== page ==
Vavi lays charges against De Ruyter after allegations of top politicians with knowledge of corruption

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Saftu’s Zwelinzima Vavi opens case against former Eskom CEO Andre de Ruyter. Photo: Gallo Images / Sowetan / Antonio Muchave
Saftu’s Zwelinzima Vavi opens case against former Eskom CEO Andre de Ruyter. Photo: Gallo Images / Sowetan / Antonio Muchave
  • Federation leader Zwelinzima Vavi opened a case against André de Ruyter to get answers about the allegations he made. 
  • According to the Prevention and Combatting of Corrupt Activities Act, De Ruyter must report his knowledge to the police.
  • Vavi called for De Ruyter to reveal the names of the ministers who "condoned" this corrupt behaviour. 

South African Federation of Trade Unions (Saftu) leader Zwelinzima Vavi has laid charges against former Eskom CEO André de Ruyter.

In a letter dated 23 February, Vavi asked De Ruyter to present evidence that he reported to police his interaction with a minister he told about a senior politician involved in looting funds and allegations about R1 billion that was "extorted" monthly at Eskom.

Vavi told De Ruyter to respond by 3 March. 

The former Eskom CEO failed to respond to the union's letter, which News24 has seen, prompting the charges.

In the letter, Vavi wrote: "The purpose of this letter is not to pit ourselves against you. Instead, we wish to take action against those responsible regarding the criminal activity you have described."

He also called for De Ruyter to explain why he, or any other official from Eskom, did not report the "criminal activities of syndicates" in Mpumalanga to the police.

"Thousands of our members have been plunged into unemployment and deeper poverty after retrenchments caused by load shedding. Theft from Eskom also affects employees' wages, their health and training budgets, and job security. I am sure that you would agree that Saftu has a direct and substantial interest in dealing with the terrible corruption you describe and bringing those responsible to account," reads the letter.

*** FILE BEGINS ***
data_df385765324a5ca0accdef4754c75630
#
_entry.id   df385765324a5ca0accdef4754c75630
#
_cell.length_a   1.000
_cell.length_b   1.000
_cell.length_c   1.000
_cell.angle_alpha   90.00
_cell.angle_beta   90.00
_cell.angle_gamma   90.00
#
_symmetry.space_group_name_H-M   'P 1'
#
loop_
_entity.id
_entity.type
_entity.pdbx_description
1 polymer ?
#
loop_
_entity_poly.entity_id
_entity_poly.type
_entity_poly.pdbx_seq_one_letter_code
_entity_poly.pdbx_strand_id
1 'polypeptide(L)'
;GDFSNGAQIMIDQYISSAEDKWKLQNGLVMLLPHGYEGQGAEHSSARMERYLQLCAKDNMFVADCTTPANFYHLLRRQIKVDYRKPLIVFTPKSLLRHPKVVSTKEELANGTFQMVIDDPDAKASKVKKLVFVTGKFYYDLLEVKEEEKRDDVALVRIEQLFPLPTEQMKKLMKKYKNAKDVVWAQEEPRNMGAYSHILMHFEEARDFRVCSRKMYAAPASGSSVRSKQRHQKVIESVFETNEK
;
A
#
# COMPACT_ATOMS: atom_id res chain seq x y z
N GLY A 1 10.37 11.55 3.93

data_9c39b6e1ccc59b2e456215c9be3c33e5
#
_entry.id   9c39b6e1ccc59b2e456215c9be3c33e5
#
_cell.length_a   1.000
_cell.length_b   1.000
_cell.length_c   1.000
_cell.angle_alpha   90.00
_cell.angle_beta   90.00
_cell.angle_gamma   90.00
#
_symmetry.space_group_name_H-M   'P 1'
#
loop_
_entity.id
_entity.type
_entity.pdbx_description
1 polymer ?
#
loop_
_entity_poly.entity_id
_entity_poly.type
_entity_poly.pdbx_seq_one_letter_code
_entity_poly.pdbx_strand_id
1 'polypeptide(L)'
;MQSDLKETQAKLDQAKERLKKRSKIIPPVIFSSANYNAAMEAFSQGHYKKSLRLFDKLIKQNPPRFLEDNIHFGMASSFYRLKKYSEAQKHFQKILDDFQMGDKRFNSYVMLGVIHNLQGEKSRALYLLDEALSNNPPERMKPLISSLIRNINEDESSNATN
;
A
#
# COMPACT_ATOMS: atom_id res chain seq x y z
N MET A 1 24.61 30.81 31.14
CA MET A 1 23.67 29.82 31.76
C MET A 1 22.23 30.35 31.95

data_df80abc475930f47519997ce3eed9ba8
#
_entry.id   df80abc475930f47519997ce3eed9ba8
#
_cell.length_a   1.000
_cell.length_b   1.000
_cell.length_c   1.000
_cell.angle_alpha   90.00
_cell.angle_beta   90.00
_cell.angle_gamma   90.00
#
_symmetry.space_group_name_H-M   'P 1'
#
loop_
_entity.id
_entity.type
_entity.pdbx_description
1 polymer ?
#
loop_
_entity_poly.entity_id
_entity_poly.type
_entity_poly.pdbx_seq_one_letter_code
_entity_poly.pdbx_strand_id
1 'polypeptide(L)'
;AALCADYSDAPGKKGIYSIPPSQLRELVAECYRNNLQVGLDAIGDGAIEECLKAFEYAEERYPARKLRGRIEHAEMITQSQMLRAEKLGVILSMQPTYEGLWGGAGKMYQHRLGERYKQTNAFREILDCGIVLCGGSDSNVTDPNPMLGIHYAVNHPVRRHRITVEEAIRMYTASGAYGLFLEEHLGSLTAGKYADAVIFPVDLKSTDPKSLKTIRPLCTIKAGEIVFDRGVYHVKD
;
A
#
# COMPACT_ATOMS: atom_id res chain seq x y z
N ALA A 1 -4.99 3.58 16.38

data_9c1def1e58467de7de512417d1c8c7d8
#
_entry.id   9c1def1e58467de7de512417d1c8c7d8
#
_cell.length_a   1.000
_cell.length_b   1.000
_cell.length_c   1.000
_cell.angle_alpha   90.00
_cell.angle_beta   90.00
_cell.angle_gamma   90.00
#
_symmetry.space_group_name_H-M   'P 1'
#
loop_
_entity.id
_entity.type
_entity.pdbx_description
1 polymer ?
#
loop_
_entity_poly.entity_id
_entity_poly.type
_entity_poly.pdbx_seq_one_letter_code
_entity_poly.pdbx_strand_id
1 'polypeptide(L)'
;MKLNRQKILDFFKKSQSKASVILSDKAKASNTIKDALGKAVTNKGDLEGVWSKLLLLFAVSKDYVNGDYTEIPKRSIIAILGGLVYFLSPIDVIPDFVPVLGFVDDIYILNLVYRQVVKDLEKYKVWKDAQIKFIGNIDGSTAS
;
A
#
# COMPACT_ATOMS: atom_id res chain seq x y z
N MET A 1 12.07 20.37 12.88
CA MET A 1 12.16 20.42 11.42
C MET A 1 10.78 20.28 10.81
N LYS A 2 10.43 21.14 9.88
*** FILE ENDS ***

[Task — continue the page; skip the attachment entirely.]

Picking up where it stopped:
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On Monday, Vavi opened a case at Hillbrow police station, requesting the investigation of De Ruyter to address two issues as per the Prevention and Combatting of Corrupt Activities Act (Precca).  

According to the act, people with knowledge of corrupt behaviour by a person of authority are legally obligated to report it, and failure to do so is considered an offence. 

"De Ruyter, in his capacity as the former group CEO of Eskom, is a person of authority and therefore ought to have made these reports in terms of Precca," said Vavi in his affidavit.

During an explosive interview with eNCA's journalist Annika Larsen last month, De Ruyter disclosed that he told a Cabinet member about high-end politicians and sabotage at Eskom, led by four crime cartels. 

Vavi requested that De Ruyter reveal the identities of the politicians, and the ministers he had reported these criminal activities to."These statements by De Ruyter is evidence that he knew or, at the very least, had reasonable suspicion of various acts of corruption and criminal activity within Eskom and within the ranks of politicians, more specifically, a minister or two who advised [that] corrupt activities [were permitted] by suggesting that he should allow some people to 'eat a little'," said Vavi.

In an interview last week with Newzroom Afrika, Public Enterprises Minister Pravin Gordhan confirmed that De Ruyter told him about corruption at the state-owned utility but said the former Eskom CEO had not presented any evidence. 

Gordhan added that there was no falling out between the two of them and said he had visited De Ruyter in the Western Cape after his "poisoning" as an expression of solidarity.

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